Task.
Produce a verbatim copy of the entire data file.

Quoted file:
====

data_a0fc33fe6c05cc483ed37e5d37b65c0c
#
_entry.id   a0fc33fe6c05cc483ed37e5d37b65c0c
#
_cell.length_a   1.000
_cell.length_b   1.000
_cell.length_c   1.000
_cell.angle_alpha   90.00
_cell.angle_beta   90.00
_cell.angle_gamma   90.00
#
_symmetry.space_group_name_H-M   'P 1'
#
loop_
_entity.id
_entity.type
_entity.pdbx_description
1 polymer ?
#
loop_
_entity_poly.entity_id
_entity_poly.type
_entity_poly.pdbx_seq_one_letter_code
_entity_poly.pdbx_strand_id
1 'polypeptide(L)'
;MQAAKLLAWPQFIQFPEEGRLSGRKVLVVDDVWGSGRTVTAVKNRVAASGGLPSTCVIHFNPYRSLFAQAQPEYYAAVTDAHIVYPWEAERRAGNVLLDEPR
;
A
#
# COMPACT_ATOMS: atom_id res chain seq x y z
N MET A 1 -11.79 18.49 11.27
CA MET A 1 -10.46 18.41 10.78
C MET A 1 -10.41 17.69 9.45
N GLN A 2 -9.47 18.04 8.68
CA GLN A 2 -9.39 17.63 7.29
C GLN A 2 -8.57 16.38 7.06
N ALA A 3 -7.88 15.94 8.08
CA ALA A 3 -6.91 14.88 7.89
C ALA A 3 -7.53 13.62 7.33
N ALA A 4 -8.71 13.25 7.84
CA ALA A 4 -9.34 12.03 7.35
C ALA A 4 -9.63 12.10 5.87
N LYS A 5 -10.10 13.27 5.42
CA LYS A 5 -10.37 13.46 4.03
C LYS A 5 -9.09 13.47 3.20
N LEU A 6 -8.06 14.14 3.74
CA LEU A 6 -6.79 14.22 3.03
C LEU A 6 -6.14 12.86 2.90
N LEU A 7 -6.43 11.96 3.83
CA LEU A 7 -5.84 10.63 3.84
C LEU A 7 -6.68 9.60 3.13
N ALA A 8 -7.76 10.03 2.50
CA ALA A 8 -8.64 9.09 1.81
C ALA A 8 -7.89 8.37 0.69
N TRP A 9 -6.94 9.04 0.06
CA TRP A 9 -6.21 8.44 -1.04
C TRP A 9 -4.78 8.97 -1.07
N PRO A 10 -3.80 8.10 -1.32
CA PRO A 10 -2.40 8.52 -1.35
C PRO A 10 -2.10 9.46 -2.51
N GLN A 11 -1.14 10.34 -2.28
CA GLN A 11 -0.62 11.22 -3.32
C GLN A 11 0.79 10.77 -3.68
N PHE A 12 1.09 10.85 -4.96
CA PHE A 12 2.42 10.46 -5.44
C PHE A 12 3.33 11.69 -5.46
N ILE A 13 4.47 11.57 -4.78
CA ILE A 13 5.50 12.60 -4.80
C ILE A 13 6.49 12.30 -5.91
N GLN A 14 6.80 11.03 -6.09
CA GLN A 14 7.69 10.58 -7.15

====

data_a0fc33fe6c05cc483ed37e5d37b65c0c
#
_entry.id   a0fc33fe6c05cc483ed37e5d37b65c0c
#
_cell.length_a   1.000
_cell.length_b   1.000
_cell.length_c   1.000
_cell.angle_alpha   90.00
_cell.angle_beta   90.00
_cell.angle_gamma   90.00
#
_symmetry.space_group_name_H-M   'P 1'
#
loop_
_entity.id
_entity.type
_entity.pdbx_description
1 polymer ?
#
loop_
_entity_poly.entity_id
_entity_poly.type
_entity_poly.pdbx_seq_one_letter_code
_entity_poly.pdbx_strand_id
1 'polypeptide(L)'
;MQAAKLLAWPQFIQFPEEGRLSGRKVLVVDDVWGSGRTVTAVKNRVAASGGLPSTCVIHFNPYRSLFAQAQPEYYAAVTDAHIVYPWEAERRAGNVLLDEPR
;
A
#
# COMPACT_ATOMS: atom_id res chain seq x y z
N MET A 1 -11.79 18.49 11.27
CA MET A 1 -10.46 18.41 10.78
C MET A 1 -10.41 17.69 9.45
N GLN A 2 -9.47 18.04 8.68
CA GLN A 2 -9.39 17.63 7.29
C GLN A 2 -8.57 16.38 7.06
N ALA A 3 -7.88 15.94 8.08
CA ALA A 3 -6.91 14.88 7.89
C ALA A 3 -7.53 13.62 7.33
N ALA A 4 -8.71 13.25 7.84
CA ALA A 4 -9.34 12.03 7.35
C ALA A 4 -9.63 12.10 5.87
N LYS A 5 -10.10 13.27 5.42
CA LYS A 5 -10.37 13.46 4.03
C LYS A 5 -9.09 13.47 3.20
N LEU A 6 -8.06 14.14 3.74
CA LEU A 6 -6.79 14.22 3.03
C LEU A 6 -6.14 12.86 2.90
N LEU A 7 -6.43 11.96 3.83
CA LEU A 7 -5.84 10.63 3.84
C LEU A 7 -6.68 9.60 3.13
N ALA A 8 -7.76 10.03 2.50
CA ALA A 8 -8.64 9.09 1.81
C ALA A 8 -7.89 8.37 0.69
N TRP A 9 -6.94 9.04 0.06
CA TRP A 9 -6.21 8.44 -1.04
C TRP A 9 -4.78 8.97 -1.07
N PRO A 10 -3.80 8.10 -1.32
CA PRO A 10 -2.40 8.52 -1.35
C PRO A 10 -2.10 9.46 -2.51
N GLN A 11 -1.14 10.34 -2.28
CA GLN A 11 -0.62 11.22 -3.32
C GLN A 11 0.79 10.77 -3.68
N PHE A 12 1.09 10.85 -4.96
CA PHE A 12 2.42 10.46 -5.44
C PHE A 12 3.33 11.69 -5.46
N ILE A 13 4.47 11.57 -4.78
CA ILE A 13 5.50 12.60 -4.80
C ILE A 13 6.49 12.30 -5.91
N GLN A 14 6.80 11.03 -6.09
CA GLN A 14 7.69 10.58 -7.15